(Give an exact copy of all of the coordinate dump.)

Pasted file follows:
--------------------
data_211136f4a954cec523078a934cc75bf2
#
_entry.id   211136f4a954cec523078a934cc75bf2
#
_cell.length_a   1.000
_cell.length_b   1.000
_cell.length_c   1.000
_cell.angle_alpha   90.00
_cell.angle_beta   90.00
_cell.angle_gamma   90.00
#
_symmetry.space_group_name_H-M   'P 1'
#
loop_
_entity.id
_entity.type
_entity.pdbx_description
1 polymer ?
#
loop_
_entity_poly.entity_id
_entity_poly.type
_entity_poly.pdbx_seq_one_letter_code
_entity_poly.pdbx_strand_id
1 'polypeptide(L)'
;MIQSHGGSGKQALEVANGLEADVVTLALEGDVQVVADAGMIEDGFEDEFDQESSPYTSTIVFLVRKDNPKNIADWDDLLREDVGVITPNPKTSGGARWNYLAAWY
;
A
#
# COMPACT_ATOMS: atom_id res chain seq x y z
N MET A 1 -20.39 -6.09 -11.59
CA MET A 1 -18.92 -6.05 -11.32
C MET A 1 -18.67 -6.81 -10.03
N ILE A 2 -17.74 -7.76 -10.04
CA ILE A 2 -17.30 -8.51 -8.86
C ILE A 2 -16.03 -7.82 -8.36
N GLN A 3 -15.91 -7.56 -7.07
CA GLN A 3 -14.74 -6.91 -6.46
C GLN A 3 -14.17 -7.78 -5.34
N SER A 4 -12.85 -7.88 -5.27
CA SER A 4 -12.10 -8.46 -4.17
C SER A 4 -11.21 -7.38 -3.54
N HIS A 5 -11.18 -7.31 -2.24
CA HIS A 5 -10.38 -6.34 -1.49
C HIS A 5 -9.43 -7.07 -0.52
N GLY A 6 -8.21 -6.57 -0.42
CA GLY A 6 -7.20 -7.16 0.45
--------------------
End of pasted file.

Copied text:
data_211136f4a954cec523078a934cc75bf2
#
_entry.id   211136f4a954cec523078a934cc75bf2
#
_cell.length_a   1.000
_cell.length_b   1.000
_cell.length_c   1.000
_cell.angle_alpha   90.00
_cell.angle_beta   90.00
_cell.angle_gamma   90.00
#
_symmetry.space_group_name_H-M   'P 1'
#
loop_
_entity.id
_entity.type
_entity.pdbx_description
1 polymer ?
#
loop_
_entity_poly.entity_id
_entity_poly.type
_entity_poly.pdbx_seq_one_letter_code
_entity_poly.pdbx_strand_id
1 'polypeptide(L)'
;MIQSHGGSGKQALEVANGLEADVVTLALEGDVQVVADAGMIEDGFEDEFDQESSPYTSTIVFLVRKDNPKNIADWDDLLREDVGVITPNPKTSGGARWNYLAAWY
;
A
#
# COMPACT_ATOMS: atom_id res chain seq x y z
N MET A 1 -20.39 -6.09 -11.59
CA MET A 1 -18.92 -6.05 -11.32
C MET A 1 -18.67 -6.81 -10.03
N ILE A 2 -17.74 -7.76 -10.04
CA ILE A 2 -17.30 -8.51 -8.86
C ILE A 2 -16.03 -7.82 -8.36
N GLN A 3 -15.91 -7.56 -7.07
CA GLN A 3 -14.74 -6.91 -6.46
C GLN A 3 -14.17 -7.78 -5.34
N SER A 4 -12.85 -7.88 -5.27
CA SER A 4 -12.10 -8.46 -4.17
C SER A 4 -11.21 -7.38 -3.54
N HIS A 5 -11.18 -7.31 -2.24
CA HIS A 5 -10.38 -6.34 -1.49
C HIS A 5 -9.43 -7.07 -0.52
N GLY A 6 -8.21 -6.57 -0.42
CA GLY A 6 -7.20 -7.16 0.45